Saranac Lake has Stormiest school budget
SARANAC LAKE – On Tuesday, New Yorkers head to the polls to vote in school elections. In the Tri-Lakes area, the one that’s drawn the most controversy is here in the home of the Red Storm.
The Saranac Lake Central School District was faced with a $1 million shortfall in its 2014-15 budget, and it’s proposing to make that up, and stay within the state tax cap, by eliminating five full-time teachers and seven teaching assistants.
It’s far from the first time this district’s board members and administrators have had to make tough decisions.
In the last five years, the district shut down two of its five schools and eliminated 40 full-time-equivalent positions. The building closures save $750,000 a year, officials say, and leasing them brings in $450,000.
But that hasn’t been enough to get it out of this fiscal hole. Every year the state cuts its aid via the Gap Elimination Adjustment – $5.8 million over the last five years, plus $830,000 next year, according to Assistant Superintendent Dan Bower. Also, the cost of things like staff pensions and health insurance goes up each year. Bower said the recent state tax cap is also a factor, since it pressures the district not to ask its taxpayers for much more money each year.
Diane Fox started as superintendent last summer, and this is her first budget vote.
“These are substantial cuts this year, but they certainly weren’t the first steps we’ve taken to balance out what we’ve done financially,” Fox said.
Did the school district cut enough last year? Fox said it’s hard to predict the politics of state aid each year and the amount a school district will get.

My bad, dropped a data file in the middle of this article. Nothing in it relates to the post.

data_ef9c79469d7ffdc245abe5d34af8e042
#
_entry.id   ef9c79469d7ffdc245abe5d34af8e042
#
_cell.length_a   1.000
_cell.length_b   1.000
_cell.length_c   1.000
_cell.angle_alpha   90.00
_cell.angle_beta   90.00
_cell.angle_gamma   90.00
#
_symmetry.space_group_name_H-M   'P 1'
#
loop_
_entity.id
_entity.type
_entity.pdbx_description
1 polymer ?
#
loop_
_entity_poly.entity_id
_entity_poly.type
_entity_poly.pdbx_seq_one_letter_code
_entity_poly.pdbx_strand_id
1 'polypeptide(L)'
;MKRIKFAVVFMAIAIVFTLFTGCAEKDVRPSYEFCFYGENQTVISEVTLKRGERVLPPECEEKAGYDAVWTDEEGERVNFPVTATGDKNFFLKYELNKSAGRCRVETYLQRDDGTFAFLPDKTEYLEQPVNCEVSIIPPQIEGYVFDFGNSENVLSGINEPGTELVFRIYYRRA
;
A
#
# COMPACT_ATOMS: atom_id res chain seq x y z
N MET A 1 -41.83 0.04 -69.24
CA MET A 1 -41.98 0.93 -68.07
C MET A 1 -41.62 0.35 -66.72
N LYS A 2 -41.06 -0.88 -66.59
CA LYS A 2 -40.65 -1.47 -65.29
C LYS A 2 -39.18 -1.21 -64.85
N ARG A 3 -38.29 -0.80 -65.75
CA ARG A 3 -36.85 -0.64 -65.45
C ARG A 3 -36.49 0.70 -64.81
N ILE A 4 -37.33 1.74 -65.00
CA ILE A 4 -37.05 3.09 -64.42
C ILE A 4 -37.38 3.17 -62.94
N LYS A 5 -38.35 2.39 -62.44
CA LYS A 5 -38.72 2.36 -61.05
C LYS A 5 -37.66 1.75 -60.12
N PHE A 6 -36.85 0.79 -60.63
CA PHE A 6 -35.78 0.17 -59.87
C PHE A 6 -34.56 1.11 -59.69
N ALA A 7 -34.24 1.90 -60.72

“I think they did a good job with what they knew,” she said.
The Gap Elimination Adjustment, meanwhile, “just continues to haunt our budget,” Fox said.
The budget is broken down into three categories: administrative, capital and programming. None would change much.
The administrative portion, $3,038,155, would decrease by 0.05 percent from last year. A retirement in the administrative office contributed to the decrease.
The capital portion of the budget, $3,841,498, would increase by 0.04 percent from last year. Bower said $96,000 for track resurfacing was part of the reason. If the budget passes, the track would likely be repaired this summer.
The programing section, $21,395,028, would increase by 0.02 percent. The largest decrease there is $833,324 in the “Teaching-Regular School” category, and the largest increase, $897,421, is for employee benefits.
Fox said the percentage changes in the three sections of the budget can get overlooked.
“With the reductions we have had in place this year, our percentages have stayed almost equal,” Fox said “We had similar changes in our capital and administrative percentages, and I think that gets lost sometimes when we are so busy talking about reductions and people.”
The district Board of Education approved Fox’s budget on April 9.
Fox originally proposed to cut eight full-time teaching positions and 17 teaching assistants, but after the state budget was passed April 1, there was an increase in state aid and an additional $150,000 available from Gap Elimination Adjustment restorations – plus, Bower freed up $109,000 in other savings. Fox added 10 teaching assistants back into her budget, and the school board later decided to add an elementary teacher, a wellness teacher and a half-time technology teacher who is proposed to be shared with the Lake Central Placid School District.
Fox said she still did not have any updates on sharing the position with Lake Placid. It would likely be discussed over the summer break.
The district currently has 42 teaching assistants and an estimated 135 teachers.
In addition to a yes-no vote on the budget, there are two propositions on the May 20 ballot, both annual occurrences. The first asks for $148,464 in funding for the Saranac Lake Free Library, and the second asks for up to $336,000 to buy school buses. The district tries to buy school buses at a steady pace and sell older ones before they start to accrue heavy maintenance costs.
An exit poll will be taken on whether voters support giving veterans in the district a partial property tax exemption. The exemption would shift the tax burden from veterans to non-veterans by 60 cents per $1,000 assessed property value.
“We encourage people who vote to take the extra minute,” Fox said.